TOKYO -- At the height of the Asian financial crisis, Japan called for the establishment of an Asian version of the International Monetary Fund to help restore financial stability to the region. However, in the face of strong opposition from the U.S. and a reluctance to support it from China, the Asian Monetary Fund never got off the ground.
Twenty years on, Eisuke Sakakibara, Japan's top international finance bureaucrat at the time, or "Mr. Yen"as he is also known, sat down with the Nikkei Asian Review to reflect on the AMF and discuss some lessons for the future.
Sakakibara said the fund was conceived because the IMF "didn't know Asia" and "its remedies were likely to do great damage to the Asian economy" -- an appraisal that proved accurate in the eyes of many experts.
Citing a lack of communication with Beijing as a major miscalculation, Sakikabara stressed close dialogue with the rising superpower is today needed more than ever to ensure regional financial stability. This is particularly important as an economic collapse in China would constitute the greatest risk to Asia.
Q: What was the purpose of the AMF and why did it fail?
A: At that time, the IMF didn't properly address the crisis. We were angry about that. That is why we planned to establish Asia's own version of the IMF. The ASEAN countries and South Korea supported the idea, but the U.S. didn't. The former U.S. Treasury Secretary Lawrence Summers strongly opposed it, because he foresaw it weakening America's financial influence in Asia. China was also reluctant to support it. I think it was because China was not in favor of a Japanese initiative. In retrospect, Japan lacked contacts with top Beijing officials. We asked their counterparts in Hong Kong to connect us with them so that we could explain our intention but it did not work. In short, Japan failed to lay the groundwork with China.
Q: Had the AMF materialized, would the world have been different?
A: Not really. What we aimed for in the AMF has been achieved by the AMRO (ASEAN+3 Macroeconomic Research Office), established in 2011 to conduct surveillance and research on Asia's macroeconomic situations and to provide consultation in case of a crisis. Japan and China equally contribute to the organization. True, the AMF would have been given a lending function -- in that sense, the two are not the same. But at least, Asia now has the AMRO's research and assessment function.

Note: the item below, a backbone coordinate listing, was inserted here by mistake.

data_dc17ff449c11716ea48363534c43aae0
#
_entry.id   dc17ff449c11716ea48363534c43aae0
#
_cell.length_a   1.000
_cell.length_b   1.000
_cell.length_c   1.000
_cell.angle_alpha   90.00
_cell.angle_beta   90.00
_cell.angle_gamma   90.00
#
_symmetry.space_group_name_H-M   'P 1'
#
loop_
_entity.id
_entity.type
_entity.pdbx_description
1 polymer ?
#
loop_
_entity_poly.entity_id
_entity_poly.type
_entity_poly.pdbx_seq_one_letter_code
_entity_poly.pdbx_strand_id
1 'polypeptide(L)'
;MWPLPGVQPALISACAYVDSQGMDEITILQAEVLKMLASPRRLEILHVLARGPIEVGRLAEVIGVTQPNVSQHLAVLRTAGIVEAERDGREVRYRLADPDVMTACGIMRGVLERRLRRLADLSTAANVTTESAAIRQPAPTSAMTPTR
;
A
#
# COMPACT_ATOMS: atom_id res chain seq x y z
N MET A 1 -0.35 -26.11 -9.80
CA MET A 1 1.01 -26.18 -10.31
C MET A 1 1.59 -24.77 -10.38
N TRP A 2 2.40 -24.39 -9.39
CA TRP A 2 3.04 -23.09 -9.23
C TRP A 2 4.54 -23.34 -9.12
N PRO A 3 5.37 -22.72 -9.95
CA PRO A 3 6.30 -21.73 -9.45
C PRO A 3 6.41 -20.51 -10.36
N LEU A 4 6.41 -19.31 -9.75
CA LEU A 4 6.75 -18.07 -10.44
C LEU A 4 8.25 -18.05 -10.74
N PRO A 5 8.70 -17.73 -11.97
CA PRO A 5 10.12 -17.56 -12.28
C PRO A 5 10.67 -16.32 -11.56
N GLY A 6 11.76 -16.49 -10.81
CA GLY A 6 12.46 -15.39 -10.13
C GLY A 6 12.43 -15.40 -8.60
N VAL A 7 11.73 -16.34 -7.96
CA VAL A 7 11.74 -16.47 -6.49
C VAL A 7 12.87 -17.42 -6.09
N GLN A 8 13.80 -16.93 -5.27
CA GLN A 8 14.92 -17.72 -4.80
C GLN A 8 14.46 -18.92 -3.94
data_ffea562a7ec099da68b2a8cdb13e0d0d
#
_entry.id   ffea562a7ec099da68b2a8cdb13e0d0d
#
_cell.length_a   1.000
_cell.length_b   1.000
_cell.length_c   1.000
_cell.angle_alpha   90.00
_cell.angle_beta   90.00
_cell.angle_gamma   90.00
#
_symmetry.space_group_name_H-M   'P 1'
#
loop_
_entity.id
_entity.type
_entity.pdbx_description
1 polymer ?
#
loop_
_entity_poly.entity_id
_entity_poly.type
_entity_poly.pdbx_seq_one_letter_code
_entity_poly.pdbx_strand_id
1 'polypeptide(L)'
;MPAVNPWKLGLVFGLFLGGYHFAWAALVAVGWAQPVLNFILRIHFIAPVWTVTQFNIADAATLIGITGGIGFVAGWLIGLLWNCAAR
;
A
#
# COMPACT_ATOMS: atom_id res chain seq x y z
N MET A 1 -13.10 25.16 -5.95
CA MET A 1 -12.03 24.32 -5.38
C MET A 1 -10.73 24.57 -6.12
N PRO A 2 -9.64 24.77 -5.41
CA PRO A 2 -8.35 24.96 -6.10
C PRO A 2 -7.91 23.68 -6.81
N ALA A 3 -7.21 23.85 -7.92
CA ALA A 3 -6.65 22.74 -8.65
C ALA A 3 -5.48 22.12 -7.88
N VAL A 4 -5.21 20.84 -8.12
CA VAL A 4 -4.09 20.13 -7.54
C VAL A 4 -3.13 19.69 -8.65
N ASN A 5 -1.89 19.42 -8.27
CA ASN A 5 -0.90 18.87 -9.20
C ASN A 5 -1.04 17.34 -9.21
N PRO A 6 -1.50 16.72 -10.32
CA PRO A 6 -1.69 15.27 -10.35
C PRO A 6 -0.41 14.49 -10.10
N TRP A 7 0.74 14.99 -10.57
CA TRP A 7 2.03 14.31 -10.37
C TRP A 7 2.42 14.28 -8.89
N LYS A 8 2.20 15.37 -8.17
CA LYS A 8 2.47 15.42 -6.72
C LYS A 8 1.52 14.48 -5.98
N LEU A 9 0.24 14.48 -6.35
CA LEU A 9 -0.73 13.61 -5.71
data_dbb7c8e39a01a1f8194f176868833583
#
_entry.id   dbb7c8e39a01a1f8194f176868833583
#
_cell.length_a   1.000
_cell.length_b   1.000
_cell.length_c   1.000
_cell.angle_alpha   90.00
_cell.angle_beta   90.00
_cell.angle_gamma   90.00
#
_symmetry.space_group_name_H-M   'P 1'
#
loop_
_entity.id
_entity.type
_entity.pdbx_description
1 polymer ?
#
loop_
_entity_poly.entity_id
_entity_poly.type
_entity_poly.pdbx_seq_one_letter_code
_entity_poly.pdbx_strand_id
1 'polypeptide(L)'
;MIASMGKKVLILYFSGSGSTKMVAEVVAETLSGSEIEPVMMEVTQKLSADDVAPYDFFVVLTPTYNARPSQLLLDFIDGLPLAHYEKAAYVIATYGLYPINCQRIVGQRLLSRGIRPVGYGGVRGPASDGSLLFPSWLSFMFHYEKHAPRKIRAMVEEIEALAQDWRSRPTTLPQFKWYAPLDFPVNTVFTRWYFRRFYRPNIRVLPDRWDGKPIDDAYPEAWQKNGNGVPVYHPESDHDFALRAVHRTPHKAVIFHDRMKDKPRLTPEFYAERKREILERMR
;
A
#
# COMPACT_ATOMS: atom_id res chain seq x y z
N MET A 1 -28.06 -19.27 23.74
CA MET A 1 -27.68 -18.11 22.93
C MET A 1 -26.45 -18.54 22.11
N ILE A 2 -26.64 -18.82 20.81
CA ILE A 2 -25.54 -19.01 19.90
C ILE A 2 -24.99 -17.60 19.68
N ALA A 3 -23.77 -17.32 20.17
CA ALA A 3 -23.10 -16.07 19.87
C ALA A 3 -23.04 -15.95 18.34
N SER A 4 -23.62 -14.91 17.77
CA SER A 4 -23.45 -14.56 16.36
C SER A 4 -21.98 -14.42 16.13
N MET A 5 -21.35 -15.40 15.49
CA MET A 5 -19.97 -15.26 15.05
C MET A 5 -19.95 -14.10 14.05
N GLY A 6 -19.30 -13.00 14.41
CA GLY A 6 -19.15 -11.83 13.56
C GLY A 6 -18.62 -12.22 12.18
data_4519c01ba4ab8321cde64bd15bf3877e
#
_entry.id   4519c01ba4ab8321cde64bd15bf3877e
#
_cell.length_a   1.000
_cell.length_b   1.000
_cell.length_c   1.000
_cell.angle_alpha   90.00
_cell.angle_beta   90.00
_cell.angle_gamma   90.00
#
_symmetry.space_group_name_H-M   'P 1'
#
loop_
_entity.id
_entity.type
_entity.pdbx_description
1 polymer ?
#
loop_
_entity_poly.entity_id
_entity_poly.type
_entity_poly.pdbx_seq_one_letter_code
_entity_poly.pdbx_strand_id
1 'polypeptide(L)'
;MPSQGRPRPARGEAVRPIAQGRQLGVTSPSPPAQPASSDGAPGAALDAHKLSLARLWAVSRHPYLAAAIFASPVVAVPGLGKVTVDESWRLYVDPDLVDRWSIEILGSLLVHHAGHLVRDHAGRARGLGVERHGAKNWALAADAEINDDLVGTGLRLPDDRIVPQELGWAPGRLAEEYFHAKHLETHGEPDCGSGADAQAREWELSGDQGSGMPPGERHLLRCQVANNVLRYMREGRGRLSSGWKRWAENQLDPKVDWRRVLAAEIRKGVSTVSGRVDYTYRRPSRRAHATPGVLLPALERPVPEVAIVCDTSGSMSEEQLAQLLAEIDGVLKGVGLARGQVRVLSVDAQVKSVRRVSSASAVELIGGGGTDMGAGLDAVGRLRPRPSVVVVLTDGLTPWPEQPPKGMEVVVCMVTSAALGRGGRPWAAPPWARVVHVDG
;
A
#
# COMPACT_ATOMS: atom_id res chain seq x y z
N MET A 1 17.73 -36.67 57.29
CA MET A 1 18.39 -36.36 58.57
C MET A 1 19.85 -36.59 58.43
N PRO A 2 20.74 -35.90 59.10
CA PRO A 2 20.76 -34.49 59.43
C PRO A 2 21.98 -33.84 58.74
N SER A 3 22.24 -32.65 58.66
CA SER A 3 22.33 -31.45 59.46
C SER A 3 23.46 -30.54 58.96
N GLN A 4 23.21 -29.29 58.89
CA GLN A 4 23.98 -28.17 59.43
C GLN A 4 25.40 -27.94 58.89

Q: Do you think the AMF would have helped the Japanese yen secure a better position as a key currency in Asia?
A: No. I know some people argued that the AMF was designed to pave way for the yen to become a stronger international currency. But I didn't think so because the dollar had solidified its position in that respect.
Q: In what sense was the IMF wrong in responding to the crisis?
A: The IMF did not know Asia. It applied principals which are suitable for developed nations to Asia's developing economies. Absurdly, they forced fiscal consolidation on countries at a time of crisis. They shut down financial institutions -- a measure that will squeeze the economy. They also introduced capital liberalization, forcing countries to move from a pegged exchange system to a flexible one. If you do that at a time of crisis, the outcome is obvious -- it will cause the currency rate to collapse.